Quails’ Gate has had a long line of Australian winemakers including Jeff Martin, Peter Draper, Ashley Hooper, and since 2003, Grant Stanley. Stanley broke new ground and focused the wine practices at Quails’ Gate in pursuit of terroir specific wines. I interviewed him at World of Pinot Noir and that videocast can be seen on Grape Radio. He won 45 gold medals, 84 silver medals and 89 bronze medals at Quails' Gate. After ten years, Stanley moved to 50th Parallel Estate Winery as an partner-investor and winemaker, and was replaced by experienced winemaker Nikki Callaway.
The Quails’ Gate website offers further information and breathtaking photographs of the estate. This winery is a must visit for anyone venturing to the Okanagan Valley.
There are a number of other wineries in the Okanagan Valley pursuing Pinot dreams as well and the potential shown by Quails’ Gate Pinot Noirs bodes well for success with this varietal in the Okanagan. Quails’ Gate is located at 3303 Boucherie Road, Kelowna, BC, Canada VIZ 2H3. The phone is 250-769- 4451, toll-free 800-420-9463.
Unfortunately, Okanagen Pinot Noirs are not exported to the United States in any significant quantity at this time.
Articles About Quails’ Gate
2008 Quails’ Gate Okanagen Valley Canada Pinot Noir
14.0% alc., $18, screw cap. · Moderately light reddish-purple color in the glass. Aromas of tobacco smoke and burnt wood. The fruit has a burnt quality and is unpleasant. A flawed wine. Unsatisfactory. Reviewed May 15, 2011 ARTICLE »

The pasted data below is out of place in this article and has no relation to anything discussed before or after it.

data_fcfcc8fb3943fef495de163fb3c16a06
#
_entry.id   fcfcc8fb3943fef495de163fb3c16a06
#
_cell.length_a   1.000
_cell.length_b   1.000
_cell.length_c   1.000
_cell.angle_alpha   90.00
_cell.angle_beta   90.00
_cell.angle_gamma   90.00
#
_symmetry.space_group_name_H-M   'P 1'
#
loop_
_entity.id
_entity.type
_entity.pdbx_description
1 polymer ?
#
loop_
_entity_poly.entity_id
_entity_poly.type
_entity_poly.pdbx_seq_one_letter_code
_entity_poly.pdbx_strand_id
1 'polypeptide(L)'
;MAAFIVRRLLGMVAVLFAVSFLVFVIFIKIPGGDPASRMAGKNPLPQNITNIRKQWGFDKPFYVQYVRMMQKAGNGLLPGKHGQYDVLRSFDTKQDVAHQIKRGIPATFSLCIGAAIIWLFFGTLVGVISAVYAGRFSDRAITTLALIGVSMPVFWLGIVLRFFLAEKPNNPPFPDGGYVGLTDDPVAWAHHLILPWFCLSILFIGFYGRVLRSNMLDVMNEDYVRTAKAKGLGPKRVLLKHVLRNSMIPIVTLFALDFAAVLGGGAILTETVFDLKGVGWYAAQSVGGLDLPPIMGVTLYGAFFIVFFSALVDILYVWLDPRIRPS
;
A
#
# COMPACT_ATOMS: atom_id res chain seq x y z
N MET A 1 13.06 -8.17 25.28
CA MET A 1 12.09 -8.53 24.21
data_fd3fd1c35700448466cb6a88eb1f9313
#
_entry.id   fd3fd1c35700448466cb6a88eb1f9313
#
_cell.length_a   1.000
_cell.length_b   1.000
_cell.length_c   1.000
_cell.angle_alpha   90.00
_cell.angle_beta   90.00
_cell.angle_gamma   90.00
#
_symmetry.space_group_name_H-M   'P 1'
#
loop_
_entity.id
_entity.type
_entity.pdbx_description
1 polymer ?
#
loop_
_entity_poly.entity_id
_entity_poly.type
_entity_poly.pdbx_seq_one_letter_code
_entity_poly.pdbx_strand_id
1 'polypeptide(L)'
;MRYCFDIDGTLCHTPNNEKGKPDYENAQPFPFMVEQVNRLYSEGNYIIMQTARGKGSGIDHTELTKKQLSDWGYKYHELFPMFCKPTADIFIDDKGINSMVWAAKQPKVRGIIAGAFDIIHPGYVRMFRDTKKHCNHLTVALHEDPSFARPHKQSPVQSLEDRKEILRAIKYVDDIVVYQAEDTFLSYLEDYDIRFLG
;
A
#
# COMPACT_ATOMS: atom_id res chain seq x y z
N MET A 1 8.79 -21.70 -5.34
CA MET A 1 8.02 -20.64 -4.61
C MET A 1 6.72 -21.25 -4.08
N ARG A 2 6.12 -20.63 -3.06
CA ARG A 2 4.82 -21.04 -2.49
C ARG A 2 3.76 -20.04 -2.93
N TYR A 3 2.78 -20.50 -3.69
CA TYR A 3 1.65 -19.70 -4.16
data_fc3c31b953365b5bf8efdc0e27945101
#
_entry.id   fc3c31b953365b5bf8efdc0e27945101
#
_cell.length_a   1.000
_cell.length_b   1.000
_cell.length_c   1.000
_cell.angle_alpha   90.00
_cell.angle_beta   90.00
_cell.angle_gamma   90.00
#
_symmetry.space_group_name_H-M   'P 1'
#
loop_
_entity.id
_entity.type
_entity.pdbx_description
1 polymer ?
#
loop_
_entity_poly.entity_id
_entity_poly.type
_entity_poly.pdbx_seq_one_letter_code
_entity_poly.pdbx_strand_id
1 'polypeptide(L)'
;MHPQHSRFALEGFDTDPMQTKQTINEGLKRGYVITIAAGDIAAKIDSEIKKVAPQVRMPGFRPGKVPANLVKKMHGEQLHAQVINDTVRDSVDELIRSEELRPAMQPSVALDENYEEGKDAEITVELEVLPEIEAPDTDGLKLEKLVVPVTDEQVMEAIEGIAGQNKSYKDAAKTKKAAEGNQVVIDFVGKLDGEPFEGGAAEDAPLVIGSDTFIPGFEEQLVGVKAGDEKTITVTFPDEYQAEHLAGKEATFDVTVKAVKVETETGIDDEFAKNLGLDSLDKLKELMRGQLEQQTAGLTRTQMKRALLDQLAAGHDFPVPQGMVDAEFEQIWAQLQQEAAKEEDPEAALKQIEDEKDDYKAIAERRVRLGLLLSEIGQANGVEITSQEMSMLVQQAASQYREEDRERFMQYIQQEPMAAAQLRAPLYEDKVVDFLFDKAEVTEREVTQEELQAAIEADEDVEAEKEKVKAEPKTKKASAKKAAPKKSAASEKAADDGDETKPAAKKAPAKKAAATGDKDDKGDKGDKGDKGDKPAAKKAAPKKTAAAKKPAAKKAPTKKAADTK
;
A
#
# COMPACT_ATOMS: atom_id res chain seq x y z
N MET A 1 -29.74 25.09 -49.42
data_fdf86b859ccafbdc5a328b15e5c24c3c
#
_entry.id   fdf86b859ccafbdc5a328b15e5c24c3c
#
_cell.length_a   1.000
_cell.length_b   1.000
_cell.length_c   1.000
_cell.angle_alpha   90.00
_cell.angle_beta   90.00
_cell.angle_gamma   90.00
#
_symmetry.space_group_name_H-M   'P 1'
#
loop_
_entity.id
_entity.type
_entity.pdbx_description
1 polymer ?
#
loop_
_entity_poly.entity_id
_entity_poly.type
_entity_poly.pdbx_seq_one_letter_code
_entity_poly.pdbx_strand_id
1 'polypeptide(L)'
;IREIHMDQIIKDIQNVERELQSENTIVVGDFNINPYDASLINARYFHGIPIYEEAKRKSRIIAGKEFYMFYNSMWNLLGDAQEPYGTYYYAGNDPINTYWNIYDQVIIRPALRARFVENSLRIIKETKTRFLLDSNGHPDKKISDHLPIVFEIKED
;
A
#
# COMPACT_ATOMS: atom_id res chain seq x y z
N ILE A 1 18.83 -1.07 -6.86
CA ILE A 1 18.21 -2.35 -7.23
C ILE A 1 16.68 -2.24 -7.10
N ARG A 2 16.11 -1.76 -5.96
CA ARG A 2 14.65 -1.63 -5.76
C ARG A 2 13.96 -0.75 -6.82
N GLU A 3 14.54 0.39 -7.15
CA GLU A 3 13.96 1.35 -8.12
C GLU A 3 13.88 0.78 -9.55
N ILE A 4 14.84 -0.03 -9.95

2007 Quail’s Gate Boucherie Mountain Estate Vnyd Clone 115 Okanagan Valley Pinot Noir
(barrel sample) · Forward, pretty red cherry nose. Lots of cherry fruit, bright acidity, excellent length. Plenty of quality components not yet well integrated. Reviewed March 23, 2008 ARTICLE »
2006 Quail’s Gate Boucherie Mountain Estate Vnyd Stewart Family Reserve Okanagan Valley Pinot Noir
Far more complete than the above wine but with a less forward nose. Silky mouth entry, structured, lengthy finish. Still needs time to integrate oak. The 2005 bottling (see my note on page 7) tasted at dinner was one of the best two out of a couple dozen young Pinot Noirs tasted. Reviewed March 23, 2008 ARTICLE »
2004 and 2005 Quails’ Gate Estate Vineyard Okanagan Valley British Columbia Pinot Noir
When I spoke with winemaker Ted Lemon of Littorai some time back, he mentioned that British Columbia might be the next great region for Pinot Noir. Since Canadian wines are rarely exported to the United States, we have had little experience with the Pinot Noirs from this winegrowing region. I first tasted Quails’ Gate Pinot Noir at the International Pinot Noir Celebration two years ago and was very, very impressed. Both of the 2004 and 2005 wines confirmed my first indoctrination. Quails’ Gate has been producing Pinot Noir since 1989 from their 125-acre estate vineyard on the shores of Lake Okanagan. Mostly Spätburgunder clone from Germany. · This is a world-class Pinot Noir of great distinction and sophistication. It's beautifully composed with delicate cherry fruits, subtle spices, admirable oak highlights, and silky textures. The balance is so perfect the wine is almost ephemeral. Too bad we can’t get our hands on some of this juice. Reviewed March 23, 2008 ARTICLE »